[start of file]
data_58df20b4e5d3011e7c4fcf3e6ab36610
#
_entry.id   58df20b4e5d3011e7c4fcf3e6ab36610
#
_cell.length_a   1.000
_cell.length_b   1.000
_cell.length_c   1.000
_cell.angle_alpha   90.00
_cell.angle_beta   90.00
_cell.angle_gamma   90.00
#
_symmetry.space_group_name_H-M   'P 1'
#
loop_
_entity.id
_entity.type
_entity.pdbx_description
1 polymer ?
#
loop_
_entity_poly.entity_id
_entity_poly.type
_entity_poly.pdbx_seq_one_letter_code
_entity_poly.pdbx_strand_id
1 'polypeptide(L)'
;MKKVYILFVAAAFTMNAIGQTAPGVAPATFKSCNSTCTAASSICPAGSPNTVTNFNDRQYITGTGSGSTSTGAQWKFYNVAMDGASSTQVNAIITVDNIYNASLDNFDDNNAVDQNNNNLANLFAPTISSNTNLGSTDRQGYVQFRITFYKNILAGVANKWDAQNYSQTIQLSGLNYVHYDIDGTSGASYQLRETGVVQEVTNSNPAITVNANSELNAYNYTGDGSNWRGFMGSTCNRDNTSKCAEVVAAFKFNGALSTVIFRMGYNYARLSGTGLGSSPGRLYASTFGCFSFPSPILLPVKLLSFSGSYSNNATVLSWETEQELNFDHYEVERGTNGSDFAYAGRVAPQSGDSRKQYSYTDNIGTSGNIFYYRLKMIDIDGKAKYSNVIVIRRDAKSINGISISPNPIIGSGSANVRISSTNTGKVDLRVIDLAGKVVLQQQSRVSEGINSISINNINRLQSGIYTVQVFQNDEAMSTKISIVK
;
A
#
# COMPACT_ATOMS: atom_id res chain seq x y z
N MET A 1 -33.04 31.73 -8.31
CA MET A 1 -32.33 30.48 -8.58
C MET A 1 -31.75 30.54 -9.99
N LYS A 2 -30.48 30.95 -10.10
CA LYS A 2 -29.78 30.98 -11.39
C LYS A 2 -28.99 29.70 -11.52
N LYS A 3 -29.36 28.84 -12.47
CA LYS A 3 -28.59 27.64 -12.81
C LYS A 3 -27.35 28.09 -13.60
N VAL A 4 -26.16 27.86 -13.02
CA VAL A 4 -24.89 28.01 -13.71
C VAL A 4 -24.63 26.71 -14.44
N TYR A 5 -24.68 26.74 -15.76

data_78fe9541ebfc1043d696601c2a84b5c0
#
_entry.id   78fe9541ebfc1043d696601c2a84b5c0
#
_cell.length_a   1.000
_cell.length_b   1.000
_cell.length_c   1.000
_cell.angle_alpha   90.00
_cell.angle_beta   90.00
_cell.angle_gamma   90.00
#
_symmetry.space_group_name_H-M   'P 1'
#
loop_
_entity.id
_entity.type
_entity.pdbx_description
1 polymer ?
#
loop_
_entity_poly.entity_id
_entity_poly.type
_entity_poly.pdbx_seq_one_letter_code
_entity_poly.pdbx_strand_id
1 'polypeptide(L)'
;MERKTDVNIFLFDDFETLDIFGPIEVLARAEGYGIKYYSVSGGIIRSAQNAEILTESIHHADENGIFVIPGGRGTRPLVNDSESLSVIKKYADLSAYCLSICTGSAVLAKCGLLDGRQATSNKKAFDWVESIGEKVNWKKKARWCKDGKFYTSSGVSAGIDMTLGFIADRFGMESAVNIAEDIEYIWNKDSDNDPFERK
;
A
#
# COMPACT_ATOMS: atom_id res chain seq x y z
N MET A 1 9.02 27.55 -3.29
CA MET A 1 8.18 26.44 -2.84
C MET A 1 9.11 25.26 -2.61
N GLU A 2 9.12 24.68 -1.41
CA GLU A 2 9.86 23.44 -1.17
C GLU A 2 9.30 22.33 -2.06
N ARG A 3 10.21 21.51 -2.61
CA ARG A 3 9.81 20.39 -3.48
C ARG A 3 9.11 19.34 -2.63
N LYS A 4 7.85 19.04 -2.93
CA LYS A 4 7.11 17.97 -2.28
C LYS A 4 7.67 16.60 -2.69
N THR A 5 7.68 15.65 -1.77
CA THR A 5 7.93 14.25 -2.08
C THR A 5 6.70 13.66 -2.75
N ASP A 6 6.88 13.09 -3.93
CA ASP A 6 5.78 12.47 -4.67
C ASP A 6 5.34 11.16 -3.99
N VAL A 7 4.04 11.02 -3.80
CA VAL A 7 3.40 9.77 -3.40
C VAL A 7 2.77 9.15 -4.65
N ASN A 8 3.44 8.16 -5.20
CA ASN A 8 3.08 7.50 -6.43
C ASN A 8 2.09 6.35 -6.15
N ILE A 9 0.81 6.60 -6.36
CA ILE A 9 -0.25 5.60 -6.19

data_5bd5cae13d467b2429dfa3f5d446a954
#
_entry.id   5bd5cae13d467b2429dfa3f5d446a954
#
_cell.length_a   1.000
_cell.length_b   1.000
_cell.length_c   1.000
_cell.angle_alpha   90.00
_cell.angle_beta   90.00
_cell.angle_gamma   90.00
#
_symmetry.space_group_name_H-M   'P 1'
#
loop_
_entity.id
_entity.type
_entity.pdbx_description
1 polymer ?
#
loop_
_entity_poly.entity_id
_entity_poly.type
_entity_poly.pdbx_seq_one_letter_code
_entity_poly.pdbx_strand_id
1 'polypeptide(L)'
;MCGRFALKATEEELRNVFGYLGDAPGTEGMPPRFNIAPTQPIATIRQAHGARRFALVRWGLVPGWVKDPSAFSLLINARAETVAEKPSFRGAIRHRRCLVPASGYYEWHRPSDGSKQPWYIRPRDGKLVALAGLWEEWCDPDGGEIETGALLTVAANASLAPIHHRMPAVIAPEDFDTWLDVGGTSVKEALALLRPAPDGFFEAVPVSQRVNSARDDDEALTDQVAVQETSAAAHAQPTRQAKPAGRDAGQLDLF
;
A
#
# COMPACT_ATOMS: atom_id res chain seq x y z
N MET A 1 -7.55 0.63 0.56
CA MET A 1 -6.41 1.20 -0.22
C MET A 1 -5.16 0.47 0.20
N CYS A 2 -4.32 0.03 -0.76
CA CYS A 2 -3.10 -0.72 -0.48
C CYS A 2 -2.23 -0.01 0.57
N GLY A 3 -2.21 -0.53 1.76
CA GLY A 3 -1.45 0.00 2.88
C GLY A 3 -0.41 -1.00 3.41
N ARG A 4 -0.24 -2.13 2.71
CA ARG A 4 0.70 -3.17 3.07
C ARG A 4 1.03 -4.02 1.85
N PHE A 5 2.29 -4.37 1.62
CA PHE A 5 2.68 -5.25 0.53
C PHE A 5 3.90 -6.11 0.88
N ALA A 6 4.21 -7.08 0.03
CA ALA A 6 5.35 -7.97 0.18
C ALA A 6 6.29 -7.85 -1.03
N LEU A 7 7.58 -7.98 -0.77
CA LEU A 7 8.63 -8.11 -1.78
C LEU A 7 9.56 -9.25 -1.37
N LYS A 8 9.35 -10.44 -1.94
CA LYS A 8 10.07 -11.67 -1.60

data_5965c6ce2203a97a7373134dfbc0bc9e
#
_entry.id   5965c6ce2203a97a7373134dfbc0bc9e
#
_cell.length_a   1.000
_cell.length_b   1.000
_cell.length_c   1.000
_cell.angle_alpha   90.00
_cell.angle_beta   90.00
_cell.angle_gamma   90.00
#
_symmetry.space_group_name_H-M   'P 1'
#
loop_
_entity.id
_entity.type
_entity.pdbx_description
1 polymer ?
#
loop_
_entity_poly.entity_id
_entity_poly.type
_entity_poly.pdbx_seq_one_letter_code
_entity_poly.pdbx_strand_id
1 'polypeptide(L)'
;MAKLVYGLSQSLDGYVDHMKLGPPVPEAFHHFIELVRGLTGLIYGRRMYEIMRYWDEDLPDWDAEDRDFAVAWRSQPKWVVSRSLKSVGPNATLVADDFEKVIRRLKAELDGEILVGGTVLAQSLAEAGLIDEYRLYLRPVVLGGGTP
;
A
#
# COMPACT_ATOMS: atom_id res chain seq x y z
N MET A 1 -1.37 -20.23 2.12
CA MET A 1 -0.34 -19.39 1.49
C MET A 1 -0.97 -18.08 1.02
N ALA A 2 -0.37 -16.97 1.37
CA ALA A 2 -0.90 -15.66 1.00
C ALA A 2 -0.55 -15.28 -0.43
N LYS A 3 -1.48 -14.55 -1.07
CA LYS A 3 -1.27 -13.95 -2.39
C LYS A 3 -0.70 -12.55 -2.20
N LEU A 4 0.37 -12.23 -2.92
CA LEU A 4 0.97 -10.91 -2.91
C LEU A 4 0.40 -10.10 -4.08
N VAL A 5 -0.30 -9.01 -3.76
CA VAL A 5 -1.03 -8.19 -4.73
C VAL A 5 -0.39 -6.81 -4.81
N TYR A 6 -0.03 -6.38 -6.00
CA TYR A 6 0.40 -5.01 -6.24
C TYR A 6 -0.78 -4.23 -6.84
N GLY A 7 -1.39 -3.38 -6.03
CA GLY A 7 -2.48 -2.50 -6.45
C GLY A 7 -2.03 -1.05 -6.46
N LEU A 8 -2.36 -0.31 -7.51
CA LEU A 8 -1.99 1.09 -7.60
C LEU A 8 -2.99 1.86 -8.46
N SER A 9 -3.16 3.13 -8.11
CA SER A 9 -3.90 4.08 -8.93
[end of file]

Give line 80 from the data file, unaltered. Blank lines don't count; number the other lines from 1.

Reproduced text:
N ARG A 3 10.21 21.51 -2.61